2. Raspberry Pi 4 – of course. There’s Arduino and other types of minicomputers as well but what makes the Raspberry Pi so appealing to me is that it comes with all the capabilities of a full-blown Linux-server. Moreover, Splunk Universal Forwarder is available for Linux on the Armv6. If you’re planning to work on a bigger project with multiple rooms, you have the option to use more budget friendly Arduinos with connected CO2 sensors that transmit their data via HEC (HTTP Event Collector) to Splunk. 

Software

  1. Linux on Raspberry Pi
  2. A Python-script (monitor.py) to retrieve data via USB with a minor modification to ensure the data is written into a log file:
with open('/var/log/co2monitor.log', 'a') as out:
                    out.write(eventtime + "," "TMP,%3.1f" % (tmp) + "," "M01" + '\n')
                    out.write(eventtime + "," "CO2,%4i" %(co2)  + "," "M01" + '\n')

    You will need to deactivate the “decrypt”-function if your device (with newer firmware) is sending     unencrypted data. Alternatively, you could use a python-module.

      3. Splunk Universal Forwarder to forward the data. Another option is to send the data directly via HEC, but in case of a network outage, you wouldn’t have any buffer. 

      4. An accessible Splunk-server 

Installation

  1. Install Splunk Universal Forwarder on Raspbian 
  2. Set up script, modify and test 
  3. Connect the CO2-measuring device via USB (with the provided cable) with Raspi 
  4. Start the script: 
sudo nohup /opt/jobs/monitor.py /dev/hidraw0 &

   5. Set up Splunk Input: 

[monitor:///var/log/co2monitor.log]
disabled = false
sourcetype = metrics_csv
index = raspi

   6. On the Splunk-server:

  •     Create dashboards 
  •     Set up machine learning (or just predict) 
  •     Use Cloud Gateway for Mobile und create mobile alerts and dashboards

Conclusion:

A small investment and a bit of Splunk know-how is all you need to analyse and monitor CO2 concentration data within enclosed spaces and make predictions based on it. In other words, it will enable you to turn data into better indoor air.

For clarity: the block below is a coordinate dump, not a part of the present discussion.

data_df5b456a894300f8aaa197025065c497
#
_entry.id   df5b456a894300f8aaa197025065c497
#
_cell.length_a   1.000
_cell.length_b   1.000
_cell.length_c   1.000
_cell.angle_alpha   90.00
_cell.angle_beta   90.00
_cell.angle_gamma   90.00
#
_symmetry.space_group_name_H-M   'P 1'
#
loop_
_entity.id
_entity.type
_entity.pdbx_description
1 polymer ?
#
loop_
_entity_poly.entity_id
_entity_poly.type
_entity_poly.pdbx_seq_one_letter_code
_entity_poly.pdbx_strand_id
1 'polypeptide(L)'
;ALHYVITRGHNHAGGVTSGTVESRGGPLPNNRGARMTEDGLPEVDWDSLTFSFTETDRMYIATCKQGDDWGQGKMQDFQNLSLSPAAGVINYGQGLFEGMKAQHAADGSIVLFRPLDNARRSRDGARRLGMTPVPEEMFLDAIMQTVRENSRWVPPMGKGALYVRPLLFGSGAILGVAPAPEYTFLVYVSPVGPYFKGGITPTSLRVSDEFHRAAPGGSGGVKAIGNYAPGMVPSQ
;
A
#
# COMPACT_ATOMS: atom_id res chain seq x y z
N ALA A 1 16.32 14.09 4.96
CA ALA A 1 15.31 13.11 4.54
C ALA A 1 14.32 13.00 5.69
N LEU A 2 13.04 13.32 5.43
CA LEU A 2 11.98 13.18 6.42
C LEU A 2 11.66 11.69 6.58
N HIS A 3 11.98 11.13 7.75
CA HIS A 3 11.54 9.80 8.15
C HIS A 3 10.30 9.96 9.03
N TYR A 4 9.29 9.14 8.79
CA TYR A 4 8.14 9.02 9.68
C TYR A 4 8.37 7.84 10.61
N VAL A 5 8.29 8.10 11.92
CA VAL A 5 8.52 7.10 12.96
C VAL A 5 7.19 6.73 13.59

By implementing these types of systems, the likes of office managers and school heads would be able to ensure that the minimum requirements of internal ventilation and fresh air supply are met. This would guarantee that fatigue and meeting hangovers are a thing of the past and would contribute towards compliance with health and safety regulations in regards to ventilation. Monitoring and collating the data over a period of time would make these efforts documentable.      


1. Find out more about the concept of carbon dioxide sensors here: https://en.wikipedia.org/wiki/Carbon_dioxide_sensor 2.  https://www.epa.gov/coronavirus/ventilation-and-coronavirus-covid-19 3.  https://www.umweltbundesamt.de/sites/default/files/medien/publikation/long/3689.pdf
* Thanks to Alexander Sötz for the hint!

**This article has been translated and adapated from the German version: Gesund und wach bleiben – Wie ihr mit Splunk Daten in bessere Raumluft verwandelt

Tomas Baublys
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Tomas Baublys

Tomas Baublys is Staff Solutions Engineer at Splunk in Germany. He enjoys learning from and with our strategic customers and discovering new use cases. Before Splunk, he worked for IBM (Power Systems and Tivoli)  and VMware (Cloud management). He has a Master’s Degree in Philosophy and accidentally ended up working as an Engineer (the reason for the accident was Linux and Open Source).